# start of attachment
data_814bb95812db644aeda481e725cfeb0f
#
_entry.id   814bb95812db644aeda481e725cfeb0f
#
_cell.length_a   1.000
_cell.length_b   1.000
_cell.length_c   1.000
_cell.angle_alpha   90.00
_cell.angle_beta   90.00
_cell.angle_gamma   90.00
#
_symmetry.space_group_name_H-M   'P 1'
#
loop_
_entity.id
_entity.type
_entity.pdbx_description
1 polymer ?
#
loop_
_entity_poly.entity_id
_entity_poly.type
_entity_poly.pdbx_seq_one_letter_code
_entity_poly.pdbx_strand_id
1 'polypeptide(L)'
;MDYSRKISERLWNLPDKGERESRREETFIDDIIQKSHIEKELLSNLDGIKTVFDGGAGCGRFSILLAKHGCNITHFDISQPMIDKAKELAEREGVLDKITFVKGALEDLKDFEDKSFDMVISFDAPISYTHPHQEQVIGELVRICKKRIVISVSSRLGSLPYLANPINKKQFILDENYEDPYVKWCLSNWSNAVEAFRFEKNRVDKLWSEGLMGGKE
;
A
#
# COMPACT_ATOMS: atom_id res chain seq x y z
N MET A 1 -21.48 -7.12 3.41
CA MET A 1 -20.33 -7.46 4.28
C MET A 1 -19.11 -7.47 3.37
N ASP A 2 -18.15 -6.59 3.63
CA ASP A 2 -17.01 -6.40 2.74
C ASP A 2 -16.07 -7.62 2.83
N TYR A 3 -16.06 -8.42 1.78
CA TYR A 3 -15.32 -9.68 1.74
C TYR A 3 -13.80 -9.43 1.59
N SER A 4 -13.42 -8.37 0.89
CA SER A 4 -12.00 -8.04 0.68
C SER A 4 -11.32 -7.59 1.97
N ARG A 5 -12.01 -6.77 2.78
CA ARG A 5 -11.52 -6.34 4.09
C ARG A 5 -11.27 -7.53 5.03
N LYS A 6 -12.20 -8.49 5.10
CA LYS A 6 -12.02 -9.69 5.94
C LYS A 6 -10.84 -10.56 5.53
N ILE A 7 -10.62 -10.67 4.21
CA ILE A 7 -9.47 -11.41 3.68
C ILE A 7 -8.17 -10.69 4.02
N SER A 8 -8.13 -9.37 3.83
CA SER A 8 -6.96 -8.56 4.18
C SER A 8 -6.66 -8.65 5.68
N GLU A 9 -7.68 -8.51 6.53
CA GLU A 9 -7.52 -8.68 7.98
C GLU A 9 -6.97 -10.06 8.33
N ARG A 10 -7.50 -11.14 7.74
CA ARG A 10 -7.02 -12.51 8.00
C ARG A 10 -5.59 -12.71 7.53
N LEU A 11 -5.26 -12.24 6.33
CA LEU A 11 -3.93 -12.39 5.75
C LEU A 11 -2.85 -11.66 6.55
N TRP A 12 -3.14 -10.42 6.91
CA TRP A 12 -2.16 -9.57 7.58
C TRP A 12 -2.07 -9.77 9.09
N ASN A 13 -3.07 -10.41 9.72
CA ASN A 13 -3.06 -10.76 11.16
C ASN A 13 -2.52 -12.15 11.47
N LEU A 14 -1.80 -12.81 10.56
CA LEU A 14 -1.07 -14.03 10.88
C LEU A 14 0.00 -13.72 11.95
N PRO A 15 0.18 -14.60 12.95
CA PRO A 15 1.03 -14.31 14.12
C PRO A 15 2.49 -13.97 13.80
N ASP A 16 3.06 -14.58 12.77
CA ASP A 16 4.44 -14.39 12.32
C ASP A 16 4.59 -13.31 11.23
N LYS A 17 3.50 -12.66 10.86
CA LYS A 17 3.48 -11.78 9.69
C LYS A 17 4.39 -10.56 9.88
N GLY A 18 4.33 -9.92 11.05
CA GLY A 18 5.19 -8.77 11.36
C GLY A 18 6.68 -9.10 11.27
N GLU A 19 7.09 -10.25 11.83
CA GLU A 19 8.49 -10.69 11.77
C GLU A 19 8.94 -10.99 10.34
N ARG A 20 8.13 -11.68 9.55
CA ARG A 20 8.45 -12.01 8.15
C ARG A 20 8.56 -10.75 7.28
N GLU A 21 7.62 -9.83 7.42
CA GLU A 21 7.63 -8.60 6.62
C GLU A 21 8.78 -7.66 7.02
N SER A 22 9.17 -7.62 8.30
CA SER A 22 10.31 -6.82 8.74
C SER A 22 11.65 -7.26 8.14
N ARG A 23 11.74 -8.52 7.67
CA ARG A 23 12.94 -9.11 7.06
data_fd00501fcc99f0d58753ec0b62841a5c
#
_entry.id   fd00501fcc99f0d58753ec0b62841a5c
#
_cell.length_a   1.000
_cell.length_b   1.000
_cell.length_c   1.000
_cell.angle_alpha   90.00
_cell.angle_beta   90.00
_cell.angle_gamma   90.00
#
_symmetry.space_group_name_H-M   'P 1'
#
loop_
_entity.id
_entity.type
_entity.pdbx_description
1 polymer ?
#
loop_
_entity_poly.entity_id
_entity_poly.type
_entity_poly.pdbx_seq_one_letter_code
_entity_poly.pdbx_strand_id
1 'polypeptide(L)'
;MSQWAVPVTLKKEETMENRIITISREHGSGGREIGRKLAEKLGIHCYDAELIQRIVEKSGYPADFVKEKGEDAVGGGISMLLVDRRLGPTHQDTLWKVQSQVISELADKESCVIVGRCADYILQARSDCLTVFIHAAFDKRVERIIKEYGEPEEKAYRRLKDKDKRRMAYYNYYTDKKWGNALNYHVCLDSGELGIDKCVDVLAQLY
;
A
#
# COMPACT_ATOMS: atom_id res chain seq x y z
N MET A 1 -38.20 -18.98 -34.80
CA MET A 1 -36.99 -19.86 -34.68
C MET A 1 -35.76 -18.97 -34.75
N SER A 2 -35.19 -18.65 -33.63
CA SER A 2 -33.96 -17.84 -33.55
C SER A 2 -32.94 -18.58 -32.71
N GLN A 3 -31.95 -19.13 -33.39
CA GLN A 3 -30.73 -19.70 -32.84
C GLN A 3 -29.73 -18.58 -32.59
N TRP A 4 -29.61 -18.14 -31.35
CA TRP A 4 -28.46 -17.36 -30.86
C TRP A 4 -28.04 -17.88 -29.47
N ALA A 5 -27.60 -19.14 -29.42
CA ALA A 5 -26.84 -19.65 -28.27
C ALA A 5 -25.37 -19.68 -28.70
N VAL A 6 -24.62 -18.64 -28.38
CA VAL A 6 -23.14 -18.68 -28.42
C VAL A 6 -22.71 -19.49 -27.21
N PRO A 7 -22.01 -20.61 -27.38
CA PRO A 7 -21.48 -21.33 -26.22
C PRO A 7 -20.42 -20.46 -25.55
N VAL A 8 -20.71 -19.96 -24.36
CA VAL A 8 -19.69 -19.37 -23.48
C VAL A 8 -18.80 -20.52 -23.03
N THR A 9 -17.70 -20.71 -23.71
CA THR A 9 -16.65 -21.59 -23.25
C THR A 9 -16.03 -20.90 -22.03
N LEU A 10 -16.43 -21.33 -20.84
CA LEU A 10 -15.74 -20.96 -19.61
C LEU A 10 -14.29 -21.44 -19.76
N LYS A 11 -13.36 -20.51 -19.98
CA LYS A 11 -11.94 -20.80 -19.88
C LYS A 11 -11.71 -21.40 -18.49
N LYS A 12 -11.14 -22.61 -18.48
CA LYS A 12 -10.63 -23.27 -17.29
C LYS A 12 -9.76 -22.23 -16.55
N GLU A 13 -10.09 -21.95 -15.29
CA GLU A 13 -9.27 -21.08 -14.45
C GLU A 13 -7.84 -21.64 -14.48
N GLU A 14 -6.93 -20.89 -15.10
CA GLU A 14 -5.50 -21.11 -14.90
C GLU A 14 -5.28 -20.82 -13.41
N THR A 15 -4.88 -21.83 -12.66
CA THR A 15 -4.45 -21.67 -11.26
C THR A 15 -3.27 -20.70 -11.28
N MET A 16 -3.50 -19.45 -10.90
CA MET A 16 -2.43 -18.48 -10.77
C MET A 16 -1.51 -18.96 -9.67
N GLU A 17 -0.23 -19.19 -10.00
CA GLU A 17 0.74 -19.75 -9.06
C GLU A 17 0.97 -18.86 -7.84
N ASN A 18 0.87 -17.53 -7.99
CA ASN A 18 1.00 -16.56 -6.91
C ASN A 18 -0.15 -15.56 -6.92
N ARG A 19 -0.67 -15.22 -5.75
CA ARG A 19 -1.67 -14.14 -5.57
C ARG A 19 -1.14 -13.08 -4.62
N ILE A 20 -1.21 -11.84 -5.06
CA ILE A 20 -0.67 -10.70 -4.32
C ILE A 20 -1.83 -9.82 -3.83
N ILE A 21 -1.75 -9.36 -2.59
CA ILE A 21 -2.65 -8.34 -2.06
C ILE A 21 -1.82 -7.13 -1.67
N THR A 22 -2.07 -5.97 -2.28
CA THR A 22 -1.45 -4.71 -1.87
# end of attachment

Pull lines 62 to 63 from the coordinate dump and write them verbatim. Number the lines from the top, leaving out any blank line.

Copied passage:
CA LEU A 11 -3.93 -12.39 5.75
C LEU A 11 -2.85 -11.66 6.55